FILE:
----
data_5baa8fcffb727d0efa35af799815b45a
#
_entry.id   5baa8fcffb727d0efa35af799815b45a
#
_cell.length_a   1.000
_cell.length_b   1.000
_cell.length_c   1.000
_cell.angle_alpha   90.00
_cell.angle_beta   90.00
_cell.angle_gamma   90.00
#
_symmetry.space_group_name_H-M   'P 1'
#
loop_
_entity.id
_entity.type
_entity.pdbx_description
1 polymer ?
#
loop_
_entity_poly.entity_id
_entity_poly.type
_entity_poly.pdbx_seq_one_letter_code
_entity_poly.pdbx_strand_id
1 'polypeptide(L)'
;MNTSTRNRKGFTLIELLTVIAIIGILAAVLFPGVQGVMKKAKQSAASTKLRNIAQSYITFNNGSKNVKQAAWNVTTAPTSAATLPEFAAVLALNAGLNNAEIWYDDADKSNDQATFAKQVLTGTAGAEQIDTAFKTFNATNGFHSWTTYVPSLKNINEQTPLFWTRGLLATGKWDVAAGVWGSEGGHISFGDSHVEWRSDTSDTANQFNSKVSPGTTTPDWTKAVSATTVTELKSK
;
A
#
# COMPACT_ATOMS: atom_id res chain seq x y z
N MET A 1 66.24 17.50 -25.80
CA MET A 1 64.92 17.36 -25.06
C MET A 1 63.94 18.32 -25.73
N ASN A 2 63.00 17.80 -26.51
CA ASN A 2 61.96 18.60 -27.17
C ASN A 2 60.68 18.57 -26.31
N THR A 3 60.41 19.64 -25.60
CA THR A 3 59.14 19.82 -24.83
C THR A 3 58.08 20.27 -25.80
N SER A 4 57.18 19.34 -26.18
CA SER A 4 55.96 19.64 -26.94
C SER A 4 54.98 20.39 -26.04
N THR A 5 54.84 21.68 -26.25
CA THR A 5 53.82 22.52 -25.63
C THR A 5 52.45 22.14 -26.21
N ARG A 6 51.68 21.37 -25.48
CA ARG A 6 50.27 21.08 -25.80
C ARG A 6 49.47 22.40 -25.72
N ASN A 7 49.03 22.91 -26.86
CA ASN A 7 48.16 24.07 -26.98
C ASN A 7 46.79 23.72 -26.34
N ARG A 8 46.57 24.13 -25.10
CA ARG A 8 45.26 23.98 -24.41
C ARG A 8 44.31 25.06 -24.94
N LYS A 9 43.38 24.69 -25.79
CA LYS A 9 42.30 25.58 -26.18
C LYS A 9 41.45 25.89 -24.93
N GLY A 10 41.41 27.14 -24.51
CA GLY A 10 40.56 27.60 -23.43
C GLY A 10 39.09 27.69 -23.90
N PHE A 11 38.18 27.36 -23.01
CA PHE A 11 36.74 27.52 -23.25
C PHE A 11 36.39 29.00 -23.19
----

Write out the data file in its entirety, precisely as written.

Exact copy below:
data_5baa8fcffb727d0efa35af799815b45a
#
_entry.id   5baa8fcffb727d0efa35af799815b45a
#
_cell.length_a   1.000
_cell.length_b   1.000
_cell.length_c   1.000
_cell.angle_alpha   90.00
_cell.angle_beta   90.00
_cell.angle_gamma   90.00
#
_symmetry.space_group_name_H-M   'P 1'
#
loop_
_entity.id
_entity.type
_entity.pdbx_description
1 polymer ?
#
loop_
_entity_poly.entity_id
_entity_poly.type
_entity_poly.pdbx_seq_one_letter_code
_entity_poly.pdbx_strand_id
1 'polypeptide(L)'
;MNTSTRNRKGFTLIELLTVIAIIGILAAVLFPGVQGVMKKAKQSAASTKLRNIAQSYITFNNGSKNVKQAAWNVTTAPTSAATLPEFAAVLALNAGLNNAEIWYDDADKSNDQATFAKQVLTGTAGAEQIDTAFKTFNATNGFHSWTTYVPSLKNINEQTPLFWTRGLLATGKWDVAAGVWGSEGGHISFGDSHVEWRSDTSDTANQFNSKVSPGTTTPDWTKAVSATTVTELKSK
;
A
#
# COMPACT_ATOMS: atom_id res chain seq x y z
N MET A 1 66.24 17.50 -25.80
CA MET A 1 64.92 17.36 -25.06
C MET A 1 63.94 18.32 -25.73
N ASN A 2 63.00 17.80 -26.51
CA ASN A 2 61.96 18.60 -27.17
C ASN A 2 60.68 18.57 -26.31
N THR A 3 60.41 19.64 -25.60
CA THR A 3 59.14 19.82 -24.83
C THR A 3 58.08 20.27 -25.80
N SER A 4 57.18 19.34 -26.18
CA SER A 4 55.96 19.64 -26.94
C SER A 4 54.98 20.39 -26.04
N THR A 5 54.84 21.68 -26.25
CA THR A 5 53.82 22.52 -25.63
C THR A 5 52.45 22.14 -26.21
N ARG A 6 51.68 21.37 -25.48
CA ARG A 6 50.27 21.08 -25.80
C ARG A 6 49.47 22.40 -25.72
N ASN A 7 49.03 22.91 -26.86
CA ASN A 7 48.16 24.07 -26.98
C ASN A 7 46.79 23.72 -26.34
N ARG A 8 46.57 24.13 -25.10
CA ARG A 8 45.26 23.98 -24.41
C ARG A 8 44.31 25.06 -24.94
N LYS A 9 43.38 24.69 -25.79
CA LYS A 9 42.30 25.58 -26.18
C LYS A 9 41.45 25.89 -24.93
N GLY A 10 41.41 27.14 -24.51
CA GLY A 10 40.56 27.60 -23.43
C GLY A 10 39.09 27.69 -23.90
N PHE A 11 38.18 27.36 -23.01
CA PHE A 11 36.74 27.52 -23.25
C PHE A 11 36.39 29.00 -23.19